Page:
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(post, Chris Andresen)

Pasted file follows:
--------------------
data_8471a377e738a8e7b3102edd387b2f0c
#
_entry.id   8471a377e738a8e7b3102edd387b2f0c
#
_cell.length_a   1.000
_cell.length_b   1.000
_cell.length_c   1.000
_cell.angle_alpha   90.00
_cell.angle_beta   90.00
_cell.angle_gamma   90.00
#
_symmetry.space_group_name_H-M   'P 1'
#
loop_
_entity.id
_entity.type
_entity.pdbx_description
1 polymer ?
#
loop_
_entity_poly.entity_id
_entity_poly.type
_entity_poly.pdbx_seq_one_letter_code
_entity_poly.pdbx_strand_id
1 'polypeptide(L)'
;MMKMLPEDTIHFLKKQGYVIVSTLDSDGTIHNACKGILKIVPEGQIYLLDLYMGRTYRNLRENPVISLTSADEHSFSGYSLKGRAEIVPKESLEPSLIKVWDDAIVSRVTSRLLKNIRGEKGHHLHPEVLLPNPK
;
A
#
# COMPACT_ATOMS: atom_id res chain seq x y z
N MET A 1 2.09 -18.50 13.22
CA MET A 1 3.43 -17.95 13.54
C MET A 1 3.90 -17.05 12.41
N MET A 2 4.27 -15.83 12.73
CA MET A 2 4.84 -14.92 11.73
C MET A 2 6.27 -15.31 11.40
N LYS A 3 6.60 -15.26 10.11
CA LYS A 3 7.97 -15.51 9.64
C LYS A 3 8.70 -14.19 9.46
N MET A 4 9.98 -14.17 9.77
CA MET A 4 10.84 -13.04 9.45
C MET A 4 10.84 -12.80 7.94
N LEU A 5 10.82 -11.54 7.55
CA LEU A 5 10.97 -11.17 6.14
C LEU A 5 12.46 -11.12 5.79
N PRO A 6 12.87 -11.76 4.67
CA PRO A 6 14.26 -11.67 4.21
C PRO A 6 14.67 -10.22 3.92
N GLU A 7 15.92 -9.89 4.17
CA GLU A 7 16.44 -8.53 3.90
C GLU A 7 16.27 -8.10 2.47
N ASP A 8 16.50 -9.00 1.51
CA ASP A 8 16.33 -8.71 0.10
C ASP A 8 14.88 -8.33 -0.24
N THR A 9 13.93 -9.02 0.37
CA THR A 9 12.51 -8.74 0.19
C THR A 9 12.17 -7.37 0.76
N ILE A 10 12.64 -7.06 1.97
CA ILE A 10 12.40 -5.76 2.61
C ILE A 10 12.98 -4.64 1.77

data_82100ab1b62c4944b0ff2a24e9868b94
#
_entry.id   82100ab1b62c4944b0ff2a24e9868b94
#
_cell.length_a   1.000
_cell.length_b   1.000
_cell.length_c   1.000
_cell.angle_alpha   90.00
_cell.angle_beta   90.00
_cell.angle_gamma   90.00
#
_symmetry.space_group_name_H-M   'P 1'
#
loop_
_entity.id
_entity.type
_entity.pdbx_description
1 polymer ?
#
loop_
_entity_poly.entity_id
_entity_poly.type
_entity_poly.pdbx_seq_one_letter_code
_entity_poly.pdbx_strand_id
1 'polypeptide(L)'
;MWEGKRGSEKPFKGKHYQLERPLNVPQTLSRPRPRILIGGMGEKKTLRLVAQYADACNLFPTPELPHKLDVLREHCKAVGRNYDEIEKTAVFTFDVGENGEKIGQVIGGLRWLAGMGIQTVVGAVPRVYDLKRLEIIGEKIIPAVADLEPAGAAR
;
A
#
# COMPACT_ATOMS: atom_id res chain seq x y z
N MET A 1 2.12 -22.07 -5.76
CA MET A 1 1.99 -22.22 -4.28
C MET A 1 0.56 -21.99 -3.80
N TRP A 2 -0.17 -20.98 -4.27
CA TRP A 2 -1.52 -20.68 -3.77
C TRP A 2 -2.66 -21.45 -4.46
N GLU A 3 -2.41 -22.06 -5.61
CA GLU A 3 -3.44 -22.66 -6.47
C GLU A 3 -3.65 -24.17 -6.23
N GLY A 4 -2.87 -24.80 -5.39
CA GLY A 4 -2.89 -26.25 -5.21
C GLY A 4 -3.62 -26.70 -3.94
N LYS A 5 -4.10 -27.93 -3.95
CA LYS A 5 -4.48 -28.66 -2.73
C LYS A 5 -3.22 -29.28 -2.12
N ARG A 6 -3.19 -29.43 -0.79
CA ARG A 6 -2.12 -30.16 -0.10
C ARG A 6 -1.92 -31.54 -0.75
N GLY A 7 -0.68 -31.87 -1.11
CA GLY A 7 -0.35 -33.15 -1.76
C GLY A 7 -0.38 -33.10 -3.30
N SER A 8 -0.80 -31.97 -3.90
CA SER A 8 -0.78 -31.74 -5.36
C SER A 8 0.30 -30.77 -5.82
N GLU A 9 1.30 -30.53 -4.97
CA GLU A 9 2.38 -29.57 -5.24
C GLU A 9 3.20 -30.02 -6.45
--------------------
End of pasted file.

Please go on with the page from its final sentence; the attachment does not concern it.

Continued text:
The most memorable and affecting read of the past few years took place in the summer of 1998. My job took me to Ghana in charge of 16 teachers ranging from elementary to university levels, and just before we left for our 5-week jaunt, I tossed a “light” book in my suitcase at the last minute. That book was Jitterbug Perfume by Tom Robbins. I had purchased the book on a lark, and I figured given the limited time to read, it wouldn’t matter what book I took. While I was traveling with the teachers, I had to deal with the individual whims and needs of 16 very different people, and my retreat into this book each evening was the only respite I could find in this very different environment. It was a ride to be transported to the crazy worlds of this book while at the same time I was being exposed to this new culture and experiences. I found myself caught up in the sensual nature of the locations, the hot weather of both Ghana where I was physically and New Orleans where I was literarily, and characters (especially Pan, on whom I think I still have a little crush) of the novel, but the most incredible thing to develop was an obsession with beets. Having been raised on many years of canned, pathetic beets, I have never in my life had one of them enter my consciousness as something good to eat. Jitterbug Perfume begins with a beet, and by the end of the book, I was a woman consumed by little else. Though it offered itself up in a myriad of ways, Ghana was not able to satiate this particular appetite, so after weeks of perceived deprivation, I returned home driven to satisfy this urge (it must have been the influence of Pan…). One home, I ate beets -- peeled and roasted in the oven with olive oil, fresh rosemary, salt and papper -- and beets and beets. To this day, I consider them a very sensual, primal food I have to have now and then, all thanks to Jitterbug Perfume and Tom Robbins.